THE EMPTY MANGER
“For I was hungry and you gave me food, I was thirsty and you gave me something to drink, I was a stranger and you welcomed me, I was naked and you gave me clothing, I was sick and you took care of me, I was in prison and you visited me.”(Matthew 25:25-36)
On the occasion of the Nativity of our Lord Jesus Christ, spiritual joy blossoms in the hearts of individual Christians. God’s visitation to Mankind with His message of good will, goodness, and peace, opens new horizons for our heavenly and earthly life and our relationship with each other.
Jesus is born again in Bethlehem, proclaiming “Peace on Earth and Goodwill to all.” Once again we, the children of the Armenian Church, travel spiritually to Bethlehem to present our gifts to the infant Lord. How much joy is in our souls because we go to visit Jesus and as pious children of the Armenian Church, faithful to God as His first children, we offer our heartfelt gifts of frankincense, gold, and myrrh. With His birth, Jesus invites all Mankind to belong to Him, to hear His words, to convey His deeds, while also experiencing the suffering and turmoil of those who are deprived, in need, wounded, and grieving. We feel thankful and rewarded because we see our Savior in the manger in Bethlehem with the new announcement of salvation.
We are not alone in our visit. Like many millions of other faithful Christians we take a spiritual pilgrimage to Bethlehem. The tangible love of the infant God must be there in the manger. The joy of the good news of the birth is there for everyone. The angels sing songs of glory and good news, but these days we Armenians hear murmurs of lament and pain, instead of joy. Jesus is not in His manger in Bethlehem. He is in another place, another biblical country. He is in Syria—in Aleppo, Deir Zor, Damascus, Kessab, Kamishli, and other Armenian towns. Leaving the manger empty, Jesus has gone where destruction and death are prevalent, where cries for His help are heard. With the Infant Jesus fixed in our souls, we become witness to the condition of our true kinsmen. We see their terror and hear their sobs. In spite of current helplessness and precarious situations, and in the face of future fear and uncertainty, we beseech Jesus through prayers and supplications, to walk with us in our burned churches, in our damaged sacred memorial in Deir Zor, and in our destroyed schools—our educational fortresses.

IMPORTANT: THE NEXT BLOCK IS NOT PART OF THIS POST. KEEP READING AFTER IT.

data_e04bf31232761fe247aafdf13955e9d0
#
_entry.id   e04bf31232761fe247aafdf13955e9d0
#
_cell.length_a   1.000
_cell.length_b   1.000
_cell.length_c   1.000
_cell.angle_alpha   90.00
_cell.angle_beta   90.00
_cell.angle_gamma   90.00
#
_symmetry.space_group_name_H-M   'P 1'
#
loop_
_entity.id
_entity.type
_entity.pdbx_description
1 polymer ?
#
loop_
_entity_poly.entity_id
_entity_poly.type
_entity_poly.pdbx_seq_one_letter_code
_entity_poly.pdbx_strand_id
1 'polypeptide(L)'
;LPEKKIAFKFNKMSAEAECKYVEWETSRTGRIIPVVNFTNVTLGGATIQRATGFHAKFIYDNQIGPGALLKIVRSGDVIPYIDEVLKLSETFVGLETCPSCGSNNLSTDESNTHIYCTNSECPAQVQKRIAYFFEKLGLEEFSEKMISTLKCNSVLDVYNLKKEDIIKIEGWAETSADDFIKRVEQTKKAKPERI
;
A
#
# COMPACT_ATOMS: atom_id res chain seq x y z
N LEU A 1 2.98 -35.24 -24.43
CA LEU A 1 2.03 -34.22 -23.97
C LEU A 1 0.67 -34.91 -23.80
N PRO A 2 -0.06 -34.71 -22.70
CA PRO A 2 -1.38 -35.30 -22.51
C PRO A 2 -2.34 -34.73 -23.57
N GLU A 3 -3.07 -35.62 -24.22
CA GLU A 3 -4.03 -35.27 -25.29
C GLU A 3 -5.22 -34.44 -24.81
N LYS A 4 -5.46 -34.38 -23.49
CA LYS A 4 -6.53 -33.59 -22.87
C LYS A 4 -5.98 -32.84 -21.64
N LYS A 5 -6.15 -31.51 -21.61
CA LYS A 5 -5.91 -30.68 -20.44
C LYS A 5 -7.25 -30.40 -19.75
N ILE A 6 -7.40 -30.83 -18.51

Dear Armenian Faithful,
In the midst of every day concerns in America, and joyful surroundings especially during this season of Christmas, perhaps you do not have time to share the pain of our brothers and sisters. Perhaps you are not be able to assess the extent of the danger that threatens our Armenian community in Syria—the community that after the Genocide became the cradle of our rebirth, and the community that remained faithful to its authenticity and preserved the pure Armenian character, cultural values, faith, and language.
Aside from the danger for individuals, there is danger for our nation. Are you prepared to leave your comfortable manger, as Jesus did, and visit them to give bread to the hungry, water to the thirsty, care for the wounded, and comfort for the mourner? Yes, you are obligated, because whatever you do for any of them, you have done also for Jesus. Whatever you do for the Armenian community in Syria, you have done for the Armenian people in its entirety.
I wish you joy and happiness for the New Year and the Holy Nativity. May our Lord, Savior, and Miracle Worker bless you and your family. Pray to Him so that the destruction will end, so His boundless love will be injected in the veins of all Mankind, and save us from all evil. It is the time for you to make provision from your charitable gifts for the hungry, the thirsty, the wounded, and the grieving, just as you would want to do for Jesus who has gone to visit and suffer with them.
Armenian Apostolic Church of America
Eastern United States of America
Holy Nativity, 2013